But how is it also winsome? It’s so freeing to not be your own boss. To not have to figure everything out yourself but take what you’ve been given. For reality and right and wrong to not be shifting all the time. It is actually arrogant to think of yourself as the final arbiter of truth – I think this and you should too! Why, where’d you get that from? Me! To submit to God should make you humble – I didn’t make this up. It’s really freeing and humbling.


Okay, now let’s talk about purpose. Our world operates in a way that sets SELF up as the authority. It also sets SELF up as the purpose, or end goal of life. The sinful world doesn’t want to let God tell it what to do and doesn’t want to live for God. In my old nature, I don’t want to live for God’s glory and fame, I want to live for my own. How do we see this in the world’s slogans? (i.e. do what makes you happy)

What are your coworkers who don’t trust Christ living for?? What is the purpose of their life? Self-expression… Self-actualization… Self-gratification… Self-promotion…

Now, we need to be fair. Because of common grace, there are things the world knows and figures out that are true. And there are instances of altruism in the world, people doing selfless feats. But the general overarching telos or aim of the unregenerate person is to glorify SELF, to boost self-esteem or self-image, to get credit and recognition for SELF by being a good person, to take care of and protect number 1, to make yourself as fulfilled and comfortable as you can by yourself.

But the Westminster Shorter Catechism, Q 1 puts it so well and accurately summarizes the Bible – What is the chief end of Man? Man’s chief end is to glorify God, and enjoy him forever. The world tells you to chase self-fulfillment, to do what’s best for you. But the Bible calls us to live for the honor of someone else, namely God. Where? What passages of Scripture come to mind that reveal our purpose is to be God-centered instead of Self-Centered?

“To live for the rest of the time in the flesh no longer for human passions but for the will of God” (1Pe. 4:2).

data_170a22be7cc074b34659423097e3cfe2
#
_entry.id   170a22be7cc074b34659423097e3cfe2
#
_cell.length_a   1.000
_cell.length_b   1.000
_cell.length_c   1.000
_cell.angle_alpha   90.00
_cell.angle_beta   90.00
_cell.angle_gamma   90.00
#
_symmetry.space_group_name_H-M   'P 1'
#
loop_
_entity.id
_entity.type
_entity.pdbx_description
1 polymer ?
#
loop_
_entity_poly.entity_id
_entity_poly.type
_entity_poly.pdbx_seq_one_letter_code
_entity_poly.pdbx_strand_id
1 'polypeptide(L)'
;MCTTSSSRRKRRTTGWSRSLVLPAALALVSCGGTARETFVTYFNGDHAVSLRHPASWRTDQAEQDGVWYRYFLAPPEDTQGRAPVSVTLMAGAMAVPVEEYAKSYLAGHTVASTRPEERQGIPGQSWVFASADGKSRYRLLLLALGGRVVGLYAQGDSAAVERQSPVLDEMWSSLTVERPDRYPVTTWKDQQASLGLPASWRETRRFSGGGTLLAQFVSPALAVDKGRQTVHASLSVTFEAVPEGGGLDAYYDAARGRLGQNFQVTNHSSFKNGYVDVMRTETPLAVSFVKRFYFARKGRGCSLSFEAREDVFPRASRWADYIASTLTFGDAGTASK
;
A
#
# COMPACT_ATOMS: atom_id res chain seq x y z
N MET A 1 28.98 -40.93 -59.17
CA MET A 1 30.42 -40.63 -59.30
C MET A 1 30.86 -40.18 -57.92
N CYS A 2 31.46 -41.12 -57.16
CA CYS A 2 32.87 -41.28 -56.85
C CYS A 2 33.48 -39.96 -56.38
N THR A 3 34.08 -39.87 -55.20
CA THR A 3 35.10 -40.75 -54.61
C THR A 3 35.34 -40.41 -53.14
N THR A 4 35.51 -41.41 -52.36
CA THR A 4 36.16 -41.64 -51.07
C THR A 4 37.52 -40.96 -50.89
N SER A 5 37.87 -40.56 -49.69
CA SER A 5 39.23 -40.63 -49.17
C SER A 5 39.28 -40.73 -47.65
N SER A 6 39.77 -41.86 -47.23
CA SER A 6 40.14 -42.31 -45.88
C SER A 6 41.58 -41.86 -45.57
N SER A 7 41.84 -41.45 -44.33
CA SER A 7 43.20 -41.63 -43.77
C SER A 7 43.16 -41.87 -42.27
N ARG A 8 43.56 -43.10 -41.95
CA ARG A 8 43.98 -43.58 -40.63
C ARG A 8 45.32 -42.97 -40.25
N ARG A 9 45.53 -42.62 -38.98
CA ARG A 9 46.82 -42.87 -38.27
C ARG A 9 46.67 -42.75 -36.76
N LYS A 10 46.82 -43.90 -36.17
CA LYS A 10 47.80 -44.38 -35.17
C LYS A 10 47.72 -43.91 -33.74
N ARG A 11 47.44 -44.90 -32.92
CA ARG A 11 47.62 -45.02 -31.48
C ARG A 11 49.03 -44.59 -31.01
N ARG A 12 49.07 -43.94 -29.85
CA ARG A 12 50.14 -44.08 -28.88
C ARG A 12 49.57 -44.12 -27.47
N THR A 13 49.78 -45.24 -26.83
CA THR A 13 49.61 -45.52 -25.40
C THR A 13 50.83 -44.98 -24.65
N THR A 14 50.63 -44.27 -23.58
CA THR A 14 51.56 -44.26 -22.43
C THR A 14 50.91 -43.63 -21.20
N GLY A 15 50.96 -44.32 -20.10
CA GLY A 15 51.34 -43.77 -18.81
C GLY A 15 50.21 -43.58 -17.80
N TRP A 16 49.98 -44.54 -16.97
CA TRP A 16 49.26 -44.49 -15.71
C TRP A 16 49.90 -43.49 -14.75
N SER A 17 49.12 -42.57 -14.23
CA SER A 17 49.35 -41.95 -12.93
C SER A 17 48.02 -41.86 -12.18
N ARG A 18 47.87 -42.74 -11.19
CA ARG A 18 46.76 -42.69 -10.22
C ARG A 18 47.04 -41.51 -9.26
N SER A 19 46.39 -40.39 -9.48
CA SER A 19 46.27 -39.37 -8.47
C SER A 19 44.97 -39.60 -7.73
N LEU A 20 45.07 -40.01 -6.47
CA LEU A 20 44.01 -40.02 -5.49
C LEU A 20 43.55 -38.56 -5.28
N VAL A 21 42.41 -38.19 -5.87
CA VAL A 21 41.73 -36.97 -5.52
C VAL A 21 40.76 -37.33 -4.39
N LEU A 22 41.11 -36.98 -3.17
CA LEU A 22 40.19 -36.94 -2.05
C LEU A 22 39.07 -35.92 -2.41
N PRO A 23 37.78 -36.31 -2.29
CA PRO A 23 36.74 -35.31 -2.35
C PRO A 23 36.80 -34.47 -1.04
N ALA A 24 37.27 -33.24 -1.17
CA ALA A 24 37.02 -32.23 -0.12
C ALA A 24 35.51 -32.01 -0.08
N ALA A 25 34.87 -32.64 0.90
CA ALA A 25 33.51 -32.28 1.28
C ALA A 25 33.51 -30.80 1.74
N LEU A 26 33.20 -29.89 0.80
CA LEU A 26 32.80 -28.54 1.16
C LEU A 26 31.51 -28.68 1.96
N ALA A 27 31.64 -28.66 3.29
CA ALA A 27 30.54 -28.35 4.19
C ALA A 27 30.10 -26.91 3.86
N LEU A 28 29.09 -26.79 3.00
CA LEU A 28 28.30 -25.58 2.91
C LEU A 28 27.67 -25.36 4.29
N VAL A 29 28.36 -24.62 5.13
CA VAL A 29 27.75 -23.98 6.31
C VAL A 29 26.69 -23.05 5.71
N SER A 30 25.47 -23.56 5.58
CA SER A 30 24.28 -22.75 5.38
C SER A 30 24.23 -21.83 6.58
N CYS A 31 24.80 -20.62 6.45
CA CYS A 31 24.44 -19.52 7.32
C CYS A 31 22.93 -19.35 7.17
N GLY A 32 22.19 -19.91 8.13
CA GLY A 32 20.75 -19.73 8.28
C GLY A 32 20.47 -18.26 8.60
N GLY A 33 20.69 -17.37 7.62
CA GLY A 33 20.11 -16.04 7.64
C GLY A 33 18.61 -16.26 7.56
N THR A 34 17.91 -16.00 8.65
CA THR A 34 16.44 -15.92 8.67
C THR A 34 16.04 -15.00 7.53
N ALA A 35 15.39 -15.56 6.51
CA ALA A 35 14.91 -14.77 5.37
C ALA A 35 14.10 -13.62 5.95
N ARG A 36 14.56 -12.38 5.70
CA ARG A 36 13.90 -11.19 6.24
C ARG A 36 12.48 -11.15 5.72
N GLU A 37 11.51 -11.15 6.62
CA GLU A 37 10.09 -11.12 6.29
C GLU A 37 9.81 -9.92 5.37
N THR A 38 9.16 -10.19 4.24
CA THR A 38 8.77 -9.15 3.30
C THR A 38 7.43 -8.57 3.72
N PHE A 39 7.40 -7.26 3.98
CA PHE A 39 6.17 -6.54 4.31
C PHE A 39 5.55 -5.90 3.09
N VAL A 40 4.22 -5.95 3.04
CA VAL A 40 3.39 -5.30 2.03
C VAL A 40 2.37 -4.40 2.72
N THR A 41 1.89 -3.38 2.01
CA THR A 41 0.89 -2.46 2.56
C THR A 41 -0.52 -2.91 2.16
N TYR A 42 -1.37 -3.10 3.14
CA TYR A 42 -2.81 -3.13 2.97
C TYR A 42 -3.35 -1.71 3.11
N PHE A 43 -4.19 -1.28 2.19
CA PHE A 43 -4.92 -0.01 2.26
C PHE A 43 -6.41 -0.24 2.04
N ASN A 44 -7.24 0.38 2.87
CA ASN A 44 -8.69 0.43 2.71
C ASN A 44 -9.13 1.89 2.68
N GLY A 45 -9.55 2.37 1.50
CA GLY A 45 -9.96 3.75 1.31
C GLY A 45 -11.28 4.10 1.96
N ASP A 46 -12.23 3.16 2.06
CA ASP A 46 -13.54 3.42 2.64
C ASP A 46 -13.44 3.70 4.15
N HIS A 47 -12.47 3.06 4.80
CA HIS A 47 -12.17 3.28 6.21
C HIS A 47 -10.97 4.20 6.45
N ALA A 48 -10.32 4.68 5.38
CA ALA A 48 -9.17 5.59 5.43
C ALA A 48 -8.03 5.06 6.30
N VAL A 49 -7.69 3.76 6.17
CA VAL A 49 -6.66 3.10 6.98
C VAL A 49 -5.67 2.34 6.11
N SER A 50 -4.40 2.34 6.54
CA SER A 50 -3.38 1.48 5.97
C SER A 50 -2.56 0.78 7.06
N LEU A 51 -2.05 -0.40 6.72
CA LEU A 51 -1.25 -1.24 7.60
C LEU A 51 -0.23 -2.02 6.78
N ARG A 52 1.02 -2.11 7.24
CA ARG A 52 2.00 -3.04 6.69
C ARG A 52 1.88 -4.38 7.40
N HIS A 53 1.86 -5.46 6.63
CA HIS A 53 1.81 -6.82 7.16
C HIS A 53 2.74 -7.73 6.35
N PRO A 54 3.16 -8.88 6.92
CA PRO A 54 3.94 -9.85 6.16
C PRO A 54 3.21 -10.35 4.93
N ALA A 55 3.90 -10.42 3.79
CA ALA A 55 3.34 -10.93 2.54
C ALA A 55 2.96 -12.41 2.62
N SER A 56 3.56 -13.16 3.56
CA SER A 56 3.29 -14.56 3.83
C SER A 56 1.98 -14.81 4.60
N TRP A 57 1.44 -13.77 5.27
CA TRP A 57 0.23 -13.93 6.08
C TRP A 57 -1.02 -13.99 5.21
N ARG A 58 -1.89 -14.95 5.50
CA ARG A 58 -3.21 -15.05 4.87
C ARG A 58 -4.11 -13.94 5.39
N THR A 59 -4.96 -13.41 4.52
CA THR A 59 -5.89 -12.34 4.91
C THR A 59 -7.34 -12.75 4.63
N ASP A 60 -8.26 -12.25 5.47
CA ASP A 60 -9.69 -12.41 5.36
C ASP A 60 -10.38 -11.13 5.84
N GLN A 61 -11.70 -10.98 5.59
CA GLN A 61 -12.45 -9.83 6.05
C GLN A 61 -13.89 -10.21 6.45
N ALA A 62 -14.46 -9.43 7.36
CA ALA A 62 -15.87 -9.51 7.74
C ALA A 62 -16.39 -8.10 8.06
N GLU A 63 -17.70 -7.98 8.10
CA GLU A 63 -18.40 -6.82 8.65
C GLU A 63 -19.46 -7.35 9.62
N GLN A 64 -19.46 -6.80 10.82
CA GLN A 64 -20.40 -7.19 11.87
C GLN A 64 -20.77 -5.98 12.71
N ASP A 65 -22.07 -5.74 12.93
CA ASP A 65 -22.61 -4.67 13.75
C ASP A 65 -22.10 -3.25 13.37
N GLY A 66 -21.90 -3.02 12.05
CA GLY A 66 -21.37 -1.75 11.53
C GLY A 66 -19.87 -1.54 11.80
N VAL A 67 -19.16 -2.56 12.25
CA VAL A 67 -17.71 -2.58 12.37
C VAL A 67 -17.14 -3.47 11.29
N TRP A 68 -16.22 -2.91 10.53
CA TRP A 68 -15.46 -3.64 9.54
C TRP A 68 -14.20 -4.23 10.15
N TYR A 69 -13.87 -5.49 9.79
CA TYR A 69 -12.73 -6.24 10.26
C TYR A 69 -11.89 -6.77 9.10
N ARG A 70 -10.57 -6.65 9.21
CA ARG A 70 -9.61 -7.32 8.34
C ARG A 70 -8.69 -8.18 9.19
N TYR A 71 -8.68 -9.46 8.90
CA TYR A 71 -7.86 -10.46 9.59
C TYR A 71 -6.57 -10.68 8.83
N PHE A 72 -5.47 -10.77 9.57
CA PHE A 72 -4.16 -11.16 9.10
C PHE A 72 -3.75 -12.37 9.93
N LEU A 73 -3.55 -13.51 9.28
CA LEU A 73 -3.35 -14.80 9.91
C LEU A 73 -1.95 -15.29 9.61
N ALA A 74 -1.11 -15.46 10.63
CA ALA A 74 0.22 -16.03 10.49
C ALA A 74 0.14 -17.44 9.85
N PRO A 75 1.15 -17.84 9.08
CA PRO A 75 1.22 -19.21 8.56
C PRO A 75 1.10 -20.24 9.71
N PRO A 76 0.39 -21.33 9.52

“He died for all, that those who live might no longer live for themselves but for him who for their sake died and was raised” (2Cor. 5:15).

“For none of us lives to himself… For if we live, we live to the Lord” (Rom. 14:7-8).

“You are not your own, for you were bought with a price. So glorify God in your body” (1Cor. 6:19-20).

“So, whether you eat or drink, or whatever you do, do all to the glory of God” (1Cor. 10:31).

What are you tempted to live for? What does it look like to live so that God is glorified?

So we are to be weird in a world that is living for SELF, full of “lovers of self” (2Tim. 3:2), but being lovers of God, giving up selfish dreams, dying to self and living for the Lord. That is weird. But how is it also winsome?

First, living for God’s glory turns out to actually be the best, most joyful, happiest, most fulfilling thing for yourself as well. John Piper tweaked the Westminster Shorter Catechism to say that the chief end of man is to glorify God, by enjoying him forever. He coined the term Christian hedonism. We glorify God by finding delight in him. And when we do we get delight and God gets glory. It’s a win – win! And so we see things like Paul in Philippians 1:20-21 saying, “It is my eager expectation and hope that I will not be at all ashamed, but that with full courage now as always Christ will be honored in my body, whether by life or by death. For to me to live is Christ, and to die is gain.” Win – win. We show the world a better way, because living for self actually leaves you empty; living for God is the only thing that can fill you up.